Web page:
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Sarah Sidders, Resident Artist Conservation at Monkton Combe School, reports on the recent Sustainability Day that took place at the school to help students understand what they can to be more ecologically active

The aim of our whole school Sustainability Day, from Kindergarten to Sixth Form, was to help our students start somewhere, no matter what their pre-existing level of knowledge. Because the cumulative effect of small changes is the only way that sustainability will ever be achieved. Every molecule of CO₂ and every piece of plastic that is prevented from polluting the planet is a small victory. 

Monkton pupils learning more about electric cars through a demonstration of ‘Magpie 2’, their wood framed electric racing car, built to compete in the Greenpower Challenge. 

We chose to have our sustainability day in response to COP26, the 26th meeting of the United Nations Annual Climate Change Conference. One of the objectives of the COP26 summit was to work together to deliver. We believe that this includes us doing our part as a school community to tackle the climate crisis in any way possible.

“As a Sustainability Committee we are particularly passionate about bringing more awareness to the breadth of this crisis and how it is a political, social and environmental issue. Our goal is to bring an atmosphere of change to the school and to encourage you both as individuals and as a collective. We understand that climate change is a daunting issue but it is also an urgent one. So we want to give you accessible, achievable acts of change that you can implement into your own lives.”

Bethany Bowerman, student
The sustainability day covered a range of subjects and included pupils across all ages at the school

We invited a variety of speakers (listed at the end of this article) with the intention of accessing every part of the curriculum to highlight the fact that no discipline will remain untouched. We also had workshops on alternative ways to protest such as letter writing and finding your own voice.

Of course, these issues of climate change are having a profound effect on the mental health of young people so Monkton teacher Amy Case offered a MindFit session and we had Old Monktonian Jack Stafford talking about his own mental health recovery using sport and coaching.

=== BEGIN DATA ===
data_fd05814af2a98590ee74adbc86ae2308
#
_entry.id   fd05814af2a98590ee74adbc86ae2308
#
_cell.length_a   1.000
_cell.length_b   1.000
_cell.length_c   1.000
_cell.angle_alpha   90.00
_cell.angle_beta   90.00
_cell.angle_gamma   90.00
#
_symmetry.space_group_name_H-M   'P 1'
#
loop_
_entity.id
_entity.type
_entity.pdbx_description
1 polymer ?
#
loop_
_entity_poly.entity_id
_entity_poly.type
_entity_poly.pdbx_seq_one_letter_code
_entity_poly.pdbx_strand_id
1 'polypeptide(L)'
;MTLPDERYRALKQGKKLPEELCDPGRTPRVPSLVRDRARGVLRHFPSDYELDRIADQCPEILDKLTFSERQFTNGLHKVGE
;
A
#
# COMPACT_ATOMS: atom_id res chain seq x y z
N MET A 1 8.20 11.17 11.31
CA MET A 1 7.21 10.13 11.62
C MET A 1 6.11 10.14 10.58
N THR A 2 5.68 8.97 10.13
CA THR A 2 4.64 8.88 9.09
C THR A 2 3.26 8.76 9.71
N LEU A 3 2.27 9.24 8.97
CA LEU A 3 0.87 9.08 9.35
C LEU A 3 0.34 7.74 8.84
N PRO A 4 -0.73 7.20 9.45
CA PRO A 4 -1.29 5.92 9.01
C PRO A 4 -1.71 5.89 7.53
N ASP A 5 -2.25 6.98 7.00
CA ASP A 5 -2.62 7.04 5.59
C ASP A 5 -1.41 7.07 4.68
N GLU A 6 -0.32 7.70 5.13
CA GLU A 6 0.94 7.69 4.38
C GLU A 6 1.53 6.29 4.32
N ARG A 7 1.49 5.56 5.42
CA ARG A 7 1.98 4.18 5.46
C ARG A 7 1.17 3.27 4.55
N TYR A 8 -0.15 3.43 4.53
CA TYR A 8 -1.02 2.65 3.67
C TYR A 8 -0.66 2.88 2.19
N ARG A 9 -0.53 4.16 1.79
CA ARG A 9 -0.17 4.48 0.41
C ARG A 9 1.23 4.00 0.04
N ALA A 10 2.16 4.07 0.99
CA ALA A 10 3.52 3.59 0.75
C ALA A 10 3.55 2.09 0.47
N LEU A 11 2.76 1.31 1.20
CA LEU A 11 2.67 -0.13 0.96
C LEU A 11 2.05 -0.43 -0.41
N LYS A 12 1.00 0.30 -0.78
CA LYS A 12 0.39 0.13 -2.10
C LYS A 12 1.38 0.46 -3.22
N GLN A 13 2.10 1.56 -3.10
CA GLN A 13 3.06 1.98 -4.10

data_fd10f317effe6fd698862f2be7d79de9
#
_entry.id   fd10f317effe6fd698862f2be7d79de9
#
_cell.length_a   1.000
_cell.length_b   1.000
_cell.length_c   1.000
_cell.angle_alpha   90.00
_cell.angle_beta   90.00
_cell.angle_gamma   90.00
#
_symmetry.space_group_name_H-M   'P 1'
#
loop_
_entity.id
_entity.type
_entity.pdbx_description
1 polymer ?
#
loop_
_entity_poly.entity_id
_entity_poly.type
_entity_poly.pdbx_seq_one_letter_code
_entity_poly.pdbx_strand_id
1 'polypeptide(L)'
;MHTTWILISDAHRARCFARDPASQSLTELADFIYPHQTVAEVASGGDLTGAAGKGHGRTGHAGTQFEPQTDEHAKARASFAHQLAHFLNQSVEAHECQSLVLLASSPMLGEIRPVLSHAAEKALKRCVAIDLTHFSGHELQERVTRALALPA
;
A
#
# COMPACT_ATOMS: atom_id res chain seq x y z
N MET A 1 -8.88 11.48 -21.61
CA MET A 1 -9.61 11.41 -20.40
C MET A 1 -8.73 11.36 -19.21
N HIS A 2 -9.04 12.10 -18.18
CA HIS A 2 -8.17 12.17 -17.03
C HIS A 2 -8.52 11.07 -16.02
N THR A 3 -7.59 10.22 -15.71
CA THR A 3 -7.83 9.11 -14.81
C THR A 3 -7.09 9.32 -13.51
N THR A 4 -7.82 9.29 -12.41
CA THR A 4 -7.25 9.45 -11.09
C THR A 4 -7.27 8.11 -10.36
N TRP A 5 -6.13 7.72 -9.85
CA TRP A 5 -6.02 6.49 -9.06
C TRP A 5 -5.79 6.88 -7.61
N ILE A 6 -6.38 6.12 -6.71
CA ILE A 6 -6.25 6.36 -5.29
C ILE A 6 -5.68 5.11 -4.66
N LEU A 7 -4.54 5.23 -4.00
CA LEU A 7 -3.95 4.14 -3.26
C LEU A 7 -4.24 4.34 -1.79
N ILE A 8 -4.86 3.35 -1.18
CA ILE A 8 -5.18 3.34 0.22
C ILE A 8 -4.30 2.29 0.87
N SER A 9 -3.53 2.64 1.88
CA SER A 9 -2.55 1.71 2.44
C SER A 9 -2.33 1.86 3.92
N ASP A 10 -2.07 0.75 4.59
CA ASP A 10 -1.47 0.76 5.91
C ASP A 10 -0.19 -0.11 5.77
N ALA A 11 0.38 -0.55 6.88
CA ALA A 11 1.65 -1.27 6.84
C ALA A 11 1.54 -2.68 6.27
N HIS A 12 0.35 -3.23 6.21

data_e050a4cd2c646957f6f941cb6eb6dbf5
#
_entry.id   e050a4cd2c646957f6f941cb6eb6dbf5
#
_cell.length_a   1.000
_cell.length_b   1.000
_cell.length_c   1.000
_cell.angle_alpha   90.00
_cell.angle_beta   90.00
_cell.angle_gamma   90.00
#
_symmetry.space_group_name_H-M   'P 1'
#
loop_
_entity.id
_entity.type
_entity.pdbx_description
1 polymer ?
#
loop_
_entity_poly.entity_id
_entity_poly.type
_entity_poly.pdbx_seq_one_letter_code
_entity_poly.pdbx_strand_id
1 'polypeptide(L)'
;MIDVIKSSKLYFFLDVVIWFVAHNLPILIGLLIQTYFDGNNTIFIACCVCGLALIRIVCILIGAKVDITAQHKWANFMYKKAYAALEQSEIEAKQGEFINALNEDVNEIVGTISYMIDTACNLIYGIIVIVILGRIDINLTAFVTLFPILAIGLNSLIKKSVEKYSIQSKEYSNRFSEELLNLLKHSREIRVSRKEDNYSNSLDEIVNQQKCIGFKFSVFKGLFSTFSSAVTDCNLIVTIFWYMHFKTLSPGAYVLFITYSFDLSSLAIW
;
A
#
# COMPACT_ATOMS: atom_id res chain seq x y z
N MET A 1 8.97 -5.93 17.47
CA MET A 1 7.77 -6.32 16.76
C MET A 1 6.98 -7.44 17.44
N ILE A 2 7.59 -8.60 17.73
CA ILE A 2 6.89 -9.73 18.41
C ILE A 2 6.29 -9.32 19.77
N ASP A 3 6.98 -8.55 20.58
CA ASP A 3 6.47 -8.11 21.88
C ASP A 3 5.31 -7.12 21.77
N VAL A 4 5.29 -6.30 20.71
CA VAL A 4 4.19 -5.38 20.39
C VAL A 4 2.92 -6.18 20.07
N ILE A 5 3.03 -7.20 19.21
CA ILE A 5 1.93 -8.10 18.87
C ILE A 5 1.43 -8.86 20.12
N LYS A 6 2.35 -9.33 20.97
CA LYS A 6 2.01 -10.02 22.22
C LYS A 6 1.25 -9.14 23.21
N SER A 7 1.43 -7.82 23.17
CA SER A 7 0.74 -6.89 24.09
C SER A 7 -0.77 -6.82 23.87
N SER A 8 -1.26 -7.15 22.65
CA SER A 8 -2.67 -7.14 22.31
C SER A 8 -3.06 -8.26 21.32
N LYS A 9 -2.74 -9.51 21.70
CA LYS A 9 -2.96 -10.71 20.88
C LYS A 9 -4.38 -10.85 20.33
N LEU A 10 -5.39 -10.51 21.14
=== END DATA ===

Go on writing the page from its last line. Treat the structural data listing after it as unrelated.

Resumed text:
Outdoor learning is hugely effective in becoming aware of concerns around the natural environment

The day itself enabled the younger years to be outside, interacting with the natural environment. This is proven to be the most effective way for young people (Reception to Year 9) to become aware of the issues concerning the natural environment and it is also enormously beneficial for our well-being. Through the whole school initiative of ‘Wild Monkton’ we continue to promote active use of the natural environment for academic and co-curricular learning for this very reason.

No one can do everything, but everyone can do something.

A huge thank you to all of our speakers:

  • Greg Holder a National Geographic Educator and shark conservationist live from the Maldives
  • Mark Adlington, a conservation collaborating artist 
  • Cecilia Allon, an’ environmentstrualist’ facilitating plastic free periods
  • Mark Pearce an innovator in creating fuel and animal feed out of waste products
  • Dave Carbury a professor in Chemistry researching material innovation
  • Sophie Lang on fast fashion
  • Tze Ching Yeung on consumer habits
  • Gary Moor Sound recordist from the BBC recognising how the noise in our natural environment is changing
  • Catia Squarcia from EcoACTIVE helping us to calculate our carbon footprint, GVI Sustainability to help students make sustainable career and gap year choices
  • Adele Jones from the Sustainable Food Trust
  • David Macdonald from Auditel showing how businesses can become Carbon Neutral and support the UN 17 Sustainable Development Goals
  • Graham Mallard from Clifton College talking about how financial models can actively support sustainability
  • Rachel Monger showing student how a simple clay stove can reduce carbon emissions in Africa
  • Joe Robinson representing the Fisherman’s Rest charity and the work that they’re doing in Malawi.